Friday Session IV: WELI Forum
Reviewed by Titilopemi A.O. Aina, MD, MPH, FAAP, FASA
Texas Children’s Hospital
Assistant Professor of Anesthesiology
Baylor College of Medicine
On Friday, February 26, 2021, the Society for Pediatric Anesthesia (SPA) held a forum highlighting the work of the SPA Women’s Empowerment and Leadership Initiative (WELI). One of the talks was given by WELI Protégé, Norah Ruth Janosy, MD (Mentor: Corrie Anderson, MD). Dr. Janosy is an Associate Professor at the University of Colorado/Children's Hospital Colorado. Her talk was entitled, “Are you a Team Member? Lessons from a Multidisciplinary Aerodigestive Team”.
Dr. Janosy’s talk focused on physician well-being and burnout. She described burnout using the Maslach definition from 2001 as a “psychological syndrome of emotional exhaustion, depersonalization, and impaired personal accomplishment induced by repeated workplace stressors.”
She stated that sustainable ways to mitigate burnout in healthcare teams are poorly understood. She then discussed her personal experience with being a member of the Multidisciplinary Aerodigestive Team at her institution and its impact on burnout.
She went over definitions for the Aerodigestive Program and Aerodigestive patient (Figures 1 and 2).
She describes feeling supported by being a part of the Aerodigestive Team and the positive impact on her job satisfaction. Beyond her personal experience, she reports on an IRB-approved pilot survey-based study and national study looking to see the effect of being a member of an Aerodigestive Team on job satisfaction, work-related well-being, and social support.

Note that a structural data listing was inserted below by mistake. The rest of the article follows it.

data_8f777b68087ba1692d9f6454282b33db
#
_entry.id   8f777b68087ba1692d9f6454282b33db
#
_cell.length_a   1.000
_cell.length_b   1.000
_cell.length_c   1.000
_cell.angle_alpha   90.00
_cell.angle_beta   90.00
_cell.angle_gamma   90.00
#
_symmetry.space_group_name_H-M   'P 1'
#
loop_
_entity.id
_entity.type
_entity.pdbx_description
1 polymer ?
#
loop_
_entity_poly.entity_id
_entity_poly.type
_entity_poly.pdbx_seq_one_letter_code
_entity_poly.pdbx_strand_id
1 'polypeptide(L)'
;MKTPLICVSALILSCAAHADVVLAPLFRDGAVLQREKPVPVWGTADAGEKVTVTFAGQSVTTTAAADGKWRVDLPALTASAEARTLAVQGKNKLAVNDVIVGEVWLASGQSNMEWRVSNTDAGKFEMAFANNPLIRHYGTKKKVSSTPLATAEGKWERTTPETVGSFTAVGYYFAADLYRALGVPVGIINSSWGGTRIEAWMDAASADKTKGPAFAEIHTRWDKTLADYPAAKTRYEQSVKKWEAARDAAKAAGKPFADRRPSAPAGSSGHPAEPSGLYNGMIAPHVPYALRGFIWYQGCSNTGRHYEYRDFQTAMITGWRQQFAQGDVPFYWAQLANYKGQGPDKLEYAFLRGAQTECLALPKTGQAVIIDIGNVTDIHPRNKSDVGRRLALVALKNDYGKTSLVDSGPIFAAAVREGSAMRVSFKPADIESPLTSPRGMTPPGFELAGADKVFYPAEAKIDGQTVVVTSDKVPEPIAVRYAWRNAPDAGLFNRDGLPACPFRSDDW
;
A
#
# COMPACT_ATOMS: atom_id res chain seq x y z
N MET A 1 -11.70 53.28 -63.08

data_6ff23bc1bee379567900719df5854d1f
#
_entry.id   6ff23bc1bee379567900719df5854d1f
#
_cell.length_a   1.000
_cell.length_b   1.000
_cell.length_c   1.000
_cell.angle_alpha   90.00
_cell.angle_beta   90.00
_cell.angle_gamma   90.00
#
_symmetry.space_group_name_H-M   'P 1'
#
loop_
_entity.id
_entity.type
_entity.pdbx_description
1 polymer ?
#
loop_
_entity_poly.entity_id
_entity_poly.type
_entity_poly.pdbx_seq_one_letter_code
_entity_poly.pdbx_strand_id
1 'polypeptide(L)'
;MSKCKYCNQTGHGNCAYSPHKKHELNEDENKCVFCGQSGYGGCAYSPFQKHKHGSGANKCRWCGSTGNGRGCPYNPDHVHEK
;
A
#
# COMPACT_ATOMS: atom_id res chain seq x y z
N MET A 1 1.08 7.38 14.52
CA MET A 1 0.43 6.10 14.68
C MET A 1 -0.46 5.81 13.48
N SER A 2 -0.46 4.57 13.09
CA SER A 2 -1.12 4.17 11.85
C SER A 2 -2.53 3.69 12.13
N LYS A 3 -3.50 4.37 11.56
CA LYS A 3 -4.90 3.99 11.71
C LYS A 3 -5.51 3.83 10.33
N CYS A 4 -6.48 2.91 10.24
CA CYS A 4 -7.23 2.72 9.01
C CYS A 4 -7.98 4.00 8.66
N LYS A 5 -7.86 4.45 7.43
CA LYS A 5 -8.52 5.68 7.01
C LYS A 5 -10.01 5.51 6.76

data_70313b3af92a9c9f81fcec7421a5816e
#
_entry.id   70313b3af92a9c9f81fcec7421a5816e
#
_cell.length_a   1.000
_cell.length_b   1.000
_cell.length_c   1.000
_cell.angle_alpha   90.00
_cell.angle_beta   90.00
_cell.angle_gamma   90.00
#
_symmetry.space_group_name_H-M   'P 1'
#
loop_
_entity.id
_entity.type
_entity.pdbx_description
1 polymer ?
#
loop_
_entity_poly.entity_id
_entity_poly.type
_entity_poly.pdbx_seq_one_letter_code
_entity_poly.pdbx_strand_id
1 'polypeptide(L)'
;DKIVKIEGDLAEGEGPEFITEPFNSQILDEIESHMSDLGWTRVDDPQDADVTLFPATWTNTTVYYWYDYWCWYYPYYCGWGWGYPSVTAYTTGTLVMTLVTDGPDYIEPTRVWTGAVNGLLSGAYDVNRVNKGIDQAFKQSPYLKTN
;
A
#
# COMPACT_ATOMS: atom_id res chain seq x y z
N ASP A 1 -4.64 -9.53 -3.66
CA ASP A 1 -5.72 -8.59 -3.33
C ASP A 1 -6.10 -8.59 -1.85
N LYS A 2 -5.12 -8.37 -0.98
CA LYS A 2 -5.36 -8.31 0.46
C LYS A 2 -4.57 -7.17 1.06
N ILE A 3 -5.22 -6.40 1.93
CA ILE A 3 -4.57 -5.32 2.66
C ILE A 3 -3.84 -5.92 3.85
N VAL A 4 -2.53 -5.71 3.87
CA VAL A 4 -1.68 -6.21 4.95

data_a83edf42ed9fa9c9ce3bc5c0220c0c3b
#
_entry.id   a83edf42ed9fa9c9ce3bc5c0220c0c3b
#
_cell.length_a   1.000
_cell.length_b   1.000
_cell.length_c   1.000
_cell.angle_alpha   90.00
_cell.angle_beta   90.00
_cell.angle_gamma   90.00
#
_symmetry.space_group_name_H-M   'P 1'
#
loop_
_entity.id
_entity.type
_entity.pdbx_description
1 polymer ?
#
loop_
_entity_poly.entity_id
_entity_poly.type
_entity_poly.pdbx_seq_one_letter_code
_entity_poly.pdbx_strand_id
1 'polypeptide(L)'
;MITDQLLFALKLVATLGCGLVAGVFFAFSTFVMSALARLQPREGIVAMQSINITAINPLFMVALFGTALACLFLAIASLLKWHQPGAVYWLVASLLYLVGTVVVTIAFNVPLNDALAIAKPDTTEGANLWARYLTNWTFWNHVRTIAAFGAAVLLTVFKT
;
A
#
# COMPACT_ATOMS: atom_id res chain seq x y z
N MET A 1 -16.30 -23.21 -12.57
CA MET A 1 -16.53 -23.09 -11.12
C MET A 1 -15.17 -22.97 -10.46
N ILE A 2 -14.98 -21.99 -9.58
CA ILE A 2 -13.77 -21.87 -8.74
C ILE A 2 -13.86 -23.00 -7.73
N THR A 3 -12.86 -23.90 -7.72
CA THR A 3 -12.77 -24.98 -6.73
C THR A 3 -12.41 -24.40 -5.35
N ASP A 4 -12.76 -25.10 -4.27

The pilot study's findings showed that her local Aerodigestive Team members had high positive emotions, low negative emotions, increased job satisfaction, and increased emotional social support. One hundred percent reported improved job satisfaction based on being members of the team.
The survey showed that 65% of physicians are burned out on a national level, similar to previously published numbers. In this cohort, 65% reported high emotional exhaustion, 35% reported high depersonalization, and 90% reported high personal accomplishment. The high level of personal accomplishment is divergent from previously reported data on burnout, where this variable is usually low.
Furthermore, the majority (92%) said that involvement with the team positively impacted job satisfaction despite high emotional exhaustion levels (Figure 3). Similarly, in those with high depersonalization, 85% still report high job satisfaction. Similar to the pilot study, the national data revealed high social support levels due to membership in the Aerodigestive Team.
She ended by discussing predictors of improved job satisfaction. A linear regression model was performed, and two factors were identified. These associated factors were work-related well-being and emotional social support (Figure 4).